Thesis Defense Seminar
Thesis Defense Seminar
Mitochondrial movement is tightly controlled by the cell to balance energy homeostasis and reduce oxidative stress. The anterograde transport of mitochondria in neurons is mediated by a motor-adaptor complex that includes Miro, milton, and kinesin-1 heavy chain (KHC). Miro is incorporated into the outer mitochondrial membrane (OMM) and anchors mitochondria to microtubules via milton and KHC. Miro situates at a critical nexus to relay multiple cytosolic signals to influence mitochondrial motility. We and others have shown that Miro is removed from the OMM of depolarized mitochondria to the cytosol for proteasome degradation prior to mitophagy, and this Miro removal is primed by PINK1/Parkin-meditated phosphorylation and ubiquitination and LRRK2 interaction. Mutations in LRRK2, PINK1, or Parkin cause familial Parkinson’s disease (PD). We have found a unifying cellular defect in removing Miro from damaged mitochondria in skin fibroblasts or induced pluripotent stem cell (iPSC)-derived neurons, not only from PD patients harboring mutations in LRRK2, PINK1, or Parkin, but also from PD patients with other mutations or no known mutations. Miro is stabilized and remains on damaged mitochondria for longer than normal, prolonging active transport and delaying the onset of mitophagy. This defect renders vulnerable neurons to accumulate damaged mitochondria, causing energy shortage and oxidative stress, and consequently leading to neurodegeneration. We have also found novel factors coming from the inside of the mitochondria that stabilize Miro on the OMM. These factors are sensitized by mitochondrial metabolism and aging in Drosophila. Thus, molecular regulations of Miro may underlie mitochondrial responses to cellular signals and stresses in health and disease.
The concept of gene-environment interactions, wherein genetic predisposition shapes one’s response to particular environmental exposures, is widely recognized in a variety of neurological disorders, but poorly understood. In particular, how are environmental exposures conveyed to genes, and how do they confer lasting effects on brain and behavior? The microbiota is well positioned at this intersection, as its composition and function are dependent on genetic background and shaped by environmental factors, including infection, diet and drug treatments. Moreover, changes in the microbiota have lasting effects on health and disease. For example, several diet-induced phenotypes are sufficiently mediated by changes in the gut microbiota; symptoms of atherosclerosis in response to a carnitine-rich diet, malnutrition in response to the Malawian diet and obesity in response to the “Western” diet are each recapitulated by transplanting the diet-induced microbiota into mice that are fed standard chow. Here we explore the effects of dietary alterations in the context of genetic susceptibility to neural dysfunction, using the ketogenic diet and epilepsy as a model system. We find that the microbiota is both necessary and sufficient for the anti-seizure effects of the ketogenic diet across two mouse models for refractory epilepsy and further explore molecular and cellular mechanisms underlying microbial modulation of neuronal activity.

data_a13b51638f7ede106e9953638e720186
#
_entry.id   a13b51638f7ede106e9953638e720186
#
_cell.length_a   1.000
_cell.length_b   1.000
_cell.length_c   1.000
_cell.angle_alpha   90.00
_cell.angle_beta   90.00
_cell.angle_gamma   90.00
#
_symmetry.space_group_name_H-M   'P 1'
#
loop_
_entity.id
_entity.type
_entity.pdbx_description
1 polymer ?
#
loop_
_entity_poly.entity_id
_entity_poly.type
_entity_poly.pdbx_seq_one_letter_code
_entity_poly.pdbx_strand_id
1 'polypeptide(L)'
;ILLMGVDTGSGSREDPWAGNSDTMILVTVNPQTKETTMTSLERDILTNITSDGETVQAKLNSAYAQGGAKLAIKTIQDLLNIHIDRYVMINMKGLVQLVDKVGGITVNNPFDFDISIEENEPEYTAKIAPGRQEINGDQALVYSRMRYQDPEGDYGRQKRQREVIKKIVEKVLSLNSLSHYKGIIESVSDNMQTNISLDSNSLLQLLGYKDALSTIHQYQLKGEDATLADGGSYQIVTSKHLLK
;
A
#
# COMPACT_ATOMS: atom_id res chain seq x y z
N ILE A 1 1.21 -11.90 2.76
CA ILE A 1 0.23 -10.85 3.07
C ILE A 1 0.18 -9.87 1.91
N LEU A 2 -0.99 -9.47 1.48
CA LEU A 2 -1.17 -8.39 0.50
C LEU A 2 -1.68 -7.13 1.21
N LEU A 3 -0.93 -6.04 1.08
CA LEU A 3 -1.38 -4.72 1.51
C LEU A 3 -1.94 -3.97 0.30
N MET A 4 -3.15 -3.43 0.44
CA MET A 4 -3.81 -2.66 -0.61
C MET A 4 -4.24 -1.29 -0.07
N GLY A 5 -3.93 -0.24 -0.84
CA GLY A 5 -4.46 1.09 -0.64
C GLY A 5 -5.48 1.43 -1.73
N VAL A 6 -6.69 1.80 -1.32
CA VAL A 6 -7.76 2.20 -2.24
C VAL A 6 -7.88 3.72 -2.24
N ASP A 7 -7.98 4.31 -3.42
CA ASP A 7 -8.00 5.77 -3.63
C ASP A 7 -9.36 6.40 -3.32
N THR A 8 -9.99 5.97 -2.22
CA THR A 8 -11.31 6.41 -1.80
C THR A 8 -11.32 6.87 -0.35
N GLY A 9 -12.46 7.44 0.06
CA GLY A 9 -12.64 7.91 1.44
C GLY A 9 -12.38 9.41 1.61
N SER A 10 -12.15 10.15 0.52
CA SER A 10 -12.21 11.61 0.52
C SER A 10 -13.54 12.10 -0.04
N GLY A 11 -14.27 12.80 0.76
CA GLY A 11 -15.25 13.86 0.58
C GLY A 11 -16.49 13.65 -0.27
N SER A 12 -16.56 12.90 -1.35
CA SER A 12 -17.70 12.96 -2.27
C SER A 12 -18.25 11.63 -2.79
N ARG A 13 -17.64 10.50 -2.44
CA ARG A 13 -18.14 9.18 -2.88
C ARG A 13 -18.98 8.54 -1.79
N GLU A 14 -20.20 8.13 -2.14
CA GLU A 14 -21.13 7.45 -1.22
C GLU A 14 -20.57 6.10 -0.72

Sleep deprivation is harmful and can even cause death through unknown means. Many things go wrong in sleep deprived animals so it appears difficult to pinpoint a specific detrimental event. We show that sleep deprived flies, and mice, accumulate reactive oxygen species (ROS) and experience oxidative stress - in their intestines. Clearing ROS allows normal survival in the complete absence of sleep. Our data provide the first direct link between sleep deprivation-induced death and a specific physiological change, and offer an explanation for why this state is essential for survival. In the second part of my talk, I will describe how the brain decides (on a molecular and circuit level) if mating is appropriate in a given situation, and how it motivates the animals to engage in a courtship ritual.